Is There A Difference Between Soap & Body Wash? Here's What A Dermatologist Has To Say

During college orientation, there was no better way to peg someone's personality than by checking out the body wash in their shower caddy. Were they a SoftSoap-using traditionalist (my roommate), or a fancy Philosophy "Amazing Grace" user (me)? The range of preferences spanned the entire drug and department store spectrum, but one thing was for sure: Nobody had bar soap.

Most people don't even know the difference between bar soap and body wash, but somehow have decided that the former is definitely not for them. Earlier this fall, all kinds of articles came out claiming that "millennials hate bar soap." The consumer-research firm Mintel found that nearly half of U.S. consumers believe bar soap to be “covered in germs after use.” 60 percent of millennials feel this way, as opposed to less than a third of those aged 65 and older. But what gives?

I spoke to Dove Dermatologist Dr. Mona Gohara to find out what the deal is with the whole soap versus body wash drama, and as it turns out the main difference between the two isn't their ingredients, cleanliness, or effectiveness — it's actually all about your personal preference, as long as you choose the right soap. Here's what she wants you to know so you can make an educated decision about your personal preference the next time you hit the soap aisle.

1. Soaps Can Be Dehydrating

Dove Go Fresh Cool Moisture Beauty Bar, $5.69, Target.com

In general, bar soap can dry out your skin by stripping the moisture while it cleans, so body washes actually can be better for your skin because many are formulated with extra moisturizer to replace what the cleanser strips away. If you want to use a bar soap, Dr. Gohara suggests the Dove Beauty Bar as it is formulated with DEFI, a mix of mild cleansers and essential skin nutrients, that help hydrate and provide softer, smoother skin.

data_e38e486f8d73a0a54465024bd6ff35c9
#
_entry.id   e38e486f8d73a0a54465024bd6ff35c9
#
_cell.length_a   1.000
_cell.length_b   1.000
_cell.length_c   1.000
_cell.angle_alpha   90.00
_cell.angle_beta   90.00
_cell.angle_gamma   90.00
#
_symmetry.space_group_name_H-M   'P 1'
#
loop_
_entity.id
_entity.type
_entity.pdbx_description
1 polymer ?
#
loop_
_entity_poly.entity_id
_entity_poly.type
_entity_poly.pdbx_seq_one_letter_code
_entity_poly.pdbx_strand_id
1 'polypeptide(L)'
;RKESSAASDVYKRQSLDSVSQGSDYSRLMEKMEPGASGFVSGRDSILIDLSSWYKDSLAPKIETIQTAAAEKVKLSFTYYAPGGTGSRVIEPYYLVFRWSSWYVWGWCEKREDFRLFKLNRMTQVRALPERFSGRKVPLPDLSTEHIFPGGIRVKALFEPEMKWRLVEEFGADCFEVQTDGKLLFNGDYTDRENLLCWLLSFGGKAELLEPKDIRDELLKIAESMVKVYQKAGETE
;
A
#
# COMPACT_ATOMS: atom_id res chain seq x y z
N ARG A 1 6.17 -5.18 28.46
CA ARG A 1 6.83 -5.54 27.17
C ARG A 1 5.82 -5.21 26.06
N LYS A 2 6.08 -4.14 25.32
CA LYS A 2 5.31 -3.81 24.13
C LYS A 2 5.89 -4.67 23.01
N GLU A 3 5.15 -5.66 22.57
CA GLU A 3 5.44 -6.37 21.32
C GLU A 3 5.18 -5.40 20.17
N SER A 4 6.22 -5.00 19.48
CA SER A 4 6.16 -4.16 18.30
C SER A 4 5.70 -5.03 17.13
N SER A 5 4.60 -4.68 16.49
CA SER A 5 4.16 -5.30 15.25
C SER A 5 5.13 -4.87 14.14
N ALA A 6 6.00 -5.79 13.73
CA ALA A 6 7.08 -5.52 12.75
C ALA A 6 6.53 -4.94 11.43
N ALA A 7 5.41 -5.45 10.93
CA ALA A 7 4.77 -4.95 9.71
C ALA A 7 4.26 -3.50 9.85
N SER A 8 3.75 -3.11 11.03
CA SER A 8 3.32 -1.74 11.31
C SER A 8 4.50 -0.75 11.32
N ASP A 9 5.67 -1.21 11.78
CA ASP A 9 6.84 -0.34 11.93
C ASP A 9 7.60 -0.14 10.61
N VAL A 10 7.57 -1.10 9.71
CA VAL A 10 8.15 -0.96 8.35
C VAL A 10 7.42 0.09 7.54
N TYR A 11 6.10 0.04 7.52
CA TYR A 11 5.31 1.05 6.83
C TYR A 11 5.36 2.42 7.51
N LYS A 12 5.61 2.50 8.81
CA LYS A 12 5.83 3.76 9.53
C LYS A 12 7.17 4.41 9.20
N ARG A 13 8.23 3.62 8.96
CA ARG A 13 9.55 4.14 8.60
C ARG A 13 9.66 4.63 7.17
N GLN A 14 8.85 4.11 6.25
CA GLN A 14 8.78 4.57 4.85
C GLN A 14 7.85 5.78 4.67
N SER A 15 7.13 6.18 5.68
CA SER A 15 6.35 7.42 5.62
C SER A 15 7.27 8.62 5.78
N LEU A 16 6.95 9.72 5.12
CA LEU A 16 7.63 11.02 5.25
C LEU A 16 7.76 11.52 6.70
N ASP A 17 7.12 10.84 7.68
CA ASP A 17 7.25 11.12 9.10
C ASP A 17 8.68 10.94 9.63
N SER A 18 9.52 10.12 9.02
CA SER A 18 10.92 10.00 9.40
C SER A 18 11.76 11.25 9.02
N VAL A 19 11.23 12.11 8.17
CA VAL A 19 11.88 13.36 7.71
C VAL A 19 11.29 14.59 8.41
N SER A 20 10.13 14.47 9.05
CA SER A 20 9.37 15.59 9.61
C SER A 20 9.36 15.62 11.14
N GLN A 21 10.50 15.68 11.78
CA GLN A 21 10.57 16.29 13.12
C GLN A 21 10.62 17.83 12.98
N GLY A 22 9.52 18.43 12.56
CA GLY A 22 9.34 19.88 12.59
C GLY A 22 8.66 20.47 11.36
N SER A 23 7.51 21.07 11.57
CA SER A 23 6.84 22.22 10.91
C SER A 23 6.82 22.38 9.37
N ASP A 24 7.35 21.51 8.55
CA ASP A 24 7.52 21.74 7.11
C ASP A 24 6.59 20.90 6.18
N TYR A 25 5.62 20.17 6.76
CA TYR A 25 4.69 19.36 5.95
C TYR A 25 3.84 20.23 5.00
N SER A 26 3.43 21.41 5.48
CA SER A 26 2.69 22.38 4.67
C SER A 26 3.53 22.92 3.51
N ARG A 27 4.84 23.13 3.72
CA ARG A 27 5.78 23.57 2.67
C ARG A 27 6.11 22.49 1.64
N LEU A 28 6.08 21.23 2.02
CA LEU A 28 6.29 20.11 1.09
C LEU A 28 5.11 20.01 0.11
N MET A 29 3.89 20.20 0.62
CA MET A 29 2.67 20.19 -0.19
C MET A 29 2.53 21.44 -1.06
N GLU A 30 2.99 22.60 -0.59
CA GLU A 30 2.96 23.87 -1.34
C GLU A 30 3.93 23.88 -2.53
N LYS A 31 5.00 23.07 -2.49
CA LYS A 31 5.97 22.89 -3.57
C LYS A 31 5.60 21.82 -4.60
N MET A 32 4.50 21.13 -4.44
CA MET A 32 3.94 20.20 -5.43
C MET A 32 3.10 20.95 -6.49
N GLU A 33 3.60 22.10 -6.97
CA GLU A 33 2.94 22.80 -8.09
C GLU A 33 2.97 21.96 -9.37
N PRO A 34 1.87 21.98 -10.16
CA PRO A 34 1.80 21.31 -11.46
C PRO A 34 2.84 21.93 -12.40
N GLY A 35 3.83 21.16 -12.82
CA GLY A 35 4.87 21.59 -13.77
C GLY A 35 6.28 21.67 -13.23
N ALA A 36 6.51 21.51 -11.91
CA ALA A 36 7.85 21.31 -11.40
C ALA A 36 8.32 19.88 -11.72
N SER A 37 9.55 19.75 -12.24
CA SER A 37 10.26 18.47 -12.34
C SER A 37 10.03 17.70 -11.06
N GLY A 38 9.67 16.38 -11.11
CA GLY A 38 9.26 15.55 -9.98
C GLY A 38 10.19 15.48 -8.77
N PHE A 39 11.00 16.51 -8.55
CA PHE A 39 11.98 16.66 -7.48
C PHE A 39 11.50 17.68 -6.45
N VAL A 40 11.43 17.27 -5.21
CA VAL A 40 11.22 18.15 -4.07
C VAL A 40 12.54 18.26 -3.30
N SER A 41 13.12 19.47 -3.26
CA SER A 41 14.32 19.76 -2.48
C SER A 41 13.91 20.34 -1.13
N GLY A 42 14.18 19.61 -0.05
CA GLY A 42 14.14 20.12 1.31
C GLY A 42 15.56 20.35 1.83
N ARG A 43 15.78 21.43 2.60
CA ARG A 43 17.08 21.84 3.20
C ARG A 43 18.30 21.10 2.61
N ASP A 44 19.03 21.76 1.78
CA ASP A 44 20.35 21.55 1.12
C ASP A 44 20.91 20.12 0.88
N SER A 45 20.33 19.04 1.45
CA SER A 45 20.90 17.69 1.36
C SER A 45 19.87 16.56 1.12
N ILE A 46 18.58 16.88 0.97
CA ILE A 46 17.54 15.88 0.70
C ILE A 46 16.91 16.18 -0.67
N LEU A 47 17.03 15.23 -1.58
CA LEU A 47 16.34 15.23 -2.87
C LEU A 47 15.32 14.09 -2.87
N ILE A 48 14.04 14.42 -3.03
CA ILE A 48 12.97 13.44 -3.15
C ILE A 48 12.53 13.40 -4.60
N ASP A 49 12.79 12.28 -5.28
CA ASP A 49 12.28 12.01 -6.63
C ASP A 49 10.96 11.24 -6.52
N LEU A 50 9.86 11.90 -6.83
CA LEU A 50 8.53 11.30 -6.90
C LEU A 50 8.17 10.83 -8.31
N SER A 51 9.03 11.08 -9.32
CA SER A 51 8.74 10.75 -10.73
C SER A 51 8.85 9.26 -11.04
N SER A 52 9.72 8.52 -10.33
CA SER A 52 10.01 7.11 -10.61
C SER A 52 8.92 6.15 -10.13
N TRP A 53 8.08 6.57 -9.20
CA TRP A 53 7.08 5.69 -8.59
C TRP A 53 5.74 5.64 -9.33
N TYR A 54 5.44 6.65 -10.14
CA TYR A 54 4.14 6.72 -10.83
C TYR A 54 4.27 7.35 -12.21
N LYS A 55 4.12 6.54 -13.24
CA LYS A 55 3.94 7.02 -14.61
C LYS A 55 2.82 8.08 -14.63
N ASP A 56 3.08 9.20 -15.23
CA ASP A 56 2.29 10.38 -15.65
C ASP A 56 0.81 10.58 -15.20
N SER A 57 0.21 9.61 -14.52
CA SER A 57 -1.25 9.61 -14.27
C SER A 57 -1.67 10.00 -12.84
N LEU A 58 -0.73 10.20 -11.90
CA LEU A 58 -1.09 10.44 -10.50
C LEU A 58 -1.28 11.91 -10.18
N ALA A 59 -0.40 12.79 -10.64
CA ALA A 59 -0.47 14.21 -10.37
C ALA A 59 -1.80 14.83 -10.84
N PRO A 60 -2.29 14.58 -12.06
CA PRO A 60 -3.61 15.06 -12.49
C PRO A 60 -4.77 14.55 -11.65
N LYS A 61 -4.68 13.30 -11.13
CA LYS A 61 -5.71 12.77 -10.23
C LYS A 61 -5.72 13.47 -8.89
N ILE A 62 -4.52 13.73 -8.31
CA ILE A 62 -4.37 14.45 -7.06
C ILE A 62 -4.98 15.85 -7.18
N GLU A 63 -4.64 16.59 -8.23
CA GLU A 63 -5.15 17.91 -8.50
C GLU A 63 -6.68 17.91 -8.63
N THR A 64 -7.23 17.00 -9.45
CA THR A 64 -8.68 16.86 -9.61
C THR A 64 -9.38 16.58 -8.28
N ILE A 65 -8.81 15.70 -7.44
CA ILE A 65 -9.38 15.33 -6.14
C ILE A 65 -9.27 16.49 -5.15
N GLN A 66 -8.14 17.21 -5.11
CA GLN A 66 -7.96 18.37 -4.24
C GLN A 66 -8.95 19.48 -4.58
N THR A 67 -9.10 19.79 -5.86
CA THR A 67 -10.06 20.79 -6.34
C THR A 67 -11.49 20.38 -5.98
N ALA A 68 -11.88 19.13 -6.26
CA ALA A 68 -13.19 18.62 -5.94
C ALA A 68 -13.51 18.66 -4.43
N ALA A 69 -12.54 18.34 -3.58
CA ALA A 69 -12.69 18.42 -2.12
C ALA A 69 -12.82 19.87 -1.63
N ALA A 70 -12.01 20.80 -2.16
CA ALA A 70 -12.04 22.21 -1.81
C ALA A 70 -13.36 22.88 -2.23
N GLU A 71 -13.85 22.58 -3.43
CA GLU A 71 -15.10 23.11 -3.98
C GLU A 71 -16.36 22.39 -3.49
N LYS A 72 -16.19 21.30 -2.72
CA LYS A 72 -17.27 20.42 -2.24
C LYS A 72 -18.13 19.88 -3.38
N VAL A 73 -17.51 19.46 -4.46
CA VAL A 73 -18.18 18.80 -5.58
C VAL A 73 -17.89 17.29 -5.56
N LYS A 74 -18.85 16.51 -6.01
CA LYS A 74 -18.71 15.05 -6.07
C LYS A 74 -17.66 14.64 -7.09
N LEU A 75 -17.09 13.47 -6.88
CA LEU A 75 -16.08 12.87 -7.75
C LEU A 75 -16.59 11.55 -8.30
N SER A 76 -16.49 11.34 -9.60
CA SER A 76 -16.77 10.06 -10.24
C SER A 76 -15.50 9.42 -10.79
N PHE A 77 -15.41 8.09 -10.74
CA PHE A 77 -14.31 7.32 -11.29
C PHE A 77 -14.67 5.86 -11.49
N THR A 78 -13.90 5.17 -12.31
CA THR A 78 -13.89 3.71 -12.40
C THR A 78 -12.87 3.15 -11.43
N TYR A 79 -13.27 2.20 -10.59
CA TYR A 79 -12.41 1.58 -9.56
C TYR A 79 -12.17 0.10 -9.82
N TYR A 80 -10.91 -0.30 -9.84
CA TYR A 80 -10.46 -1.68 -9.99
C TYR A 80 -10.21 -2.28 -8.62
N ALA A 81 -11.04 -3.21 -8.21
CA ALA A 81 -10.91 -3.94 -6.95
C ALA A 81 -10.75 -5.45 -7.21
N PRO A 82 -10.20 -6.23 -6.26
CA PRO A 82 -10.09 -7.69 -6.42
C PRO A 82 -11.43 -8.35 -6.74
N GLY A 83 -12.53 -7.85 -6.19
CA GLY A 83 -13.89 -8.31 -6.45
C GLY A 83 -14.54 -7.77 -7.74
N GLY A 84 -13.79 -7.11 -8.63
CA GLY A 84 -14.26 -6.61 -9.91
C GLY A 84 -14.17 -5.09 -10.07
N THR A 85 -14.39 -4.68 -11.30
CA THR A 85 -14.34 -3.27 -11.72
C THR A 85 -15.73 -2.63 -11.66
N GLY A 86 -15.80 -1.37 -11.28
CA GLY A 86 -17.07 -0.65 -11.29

2. Bodywashes Can Have Scary Ingredients

Dove Deep Moisture Body Wash, $4.69, Target.com

...As anyone who's ever broken out in a rash the minute they've stepped out of the shower knows. "Some body washes contain a compound similar to dish soap," says Dr. Gohara. Look out for harsh surfactants, which strip the skin of essential nutrients. And obviously, don't shower with dish soap. Try something that's definitely safe and has added moisturizer, like Dove's deep moisture.

3. Soap Can Compromise The Barrier Of Your Skin

Your skin is basically the only thing separating your organs from the outside world (in addition to your bones, blood, and some other stuff... I was never very good at anatomy) so it's important to keep it in tip top shape. "Soap has a basic pH it strips the skin of essential proteins and lipids leaving the barrier compromised," Says Dr. Gohara. "This allows for water to evaporate out and irritants to come in." Irritants= dry, flaky, rashed-out skin, which no one wants to deal with.

4. There Are Ways To Keep Your Soap From Getting Gross

Most millennials admit to hating soap because they think it's a breeding ground for bacteria, but there are ways to avoid it getting gross while its sitting in the shower between uses. As long as you don't live in a frat house (or the post-college equivalent), Dr. Gohara advises keeping it out of a moist, environment like a closed container. Otherwise the benefit it is providing to the skin (as long as its moisturizer infused) much outweighs any other risk.

5. At The End Of The Day, It Really Is All About Personal Preference

"Some people prefer to directly apply a bar cleanser on to their pouf, hands or washcloth and some like to have their cleanser bottled," says Dr. Gohara. I personally like a Beauty Bar for my body and a body wash to shave my legs, but even that changes from day to day.

Now, go forth and wash yourself clean with whatever soap you like!

Images: Dove/Instagram; Courtesy of Dove; Bustle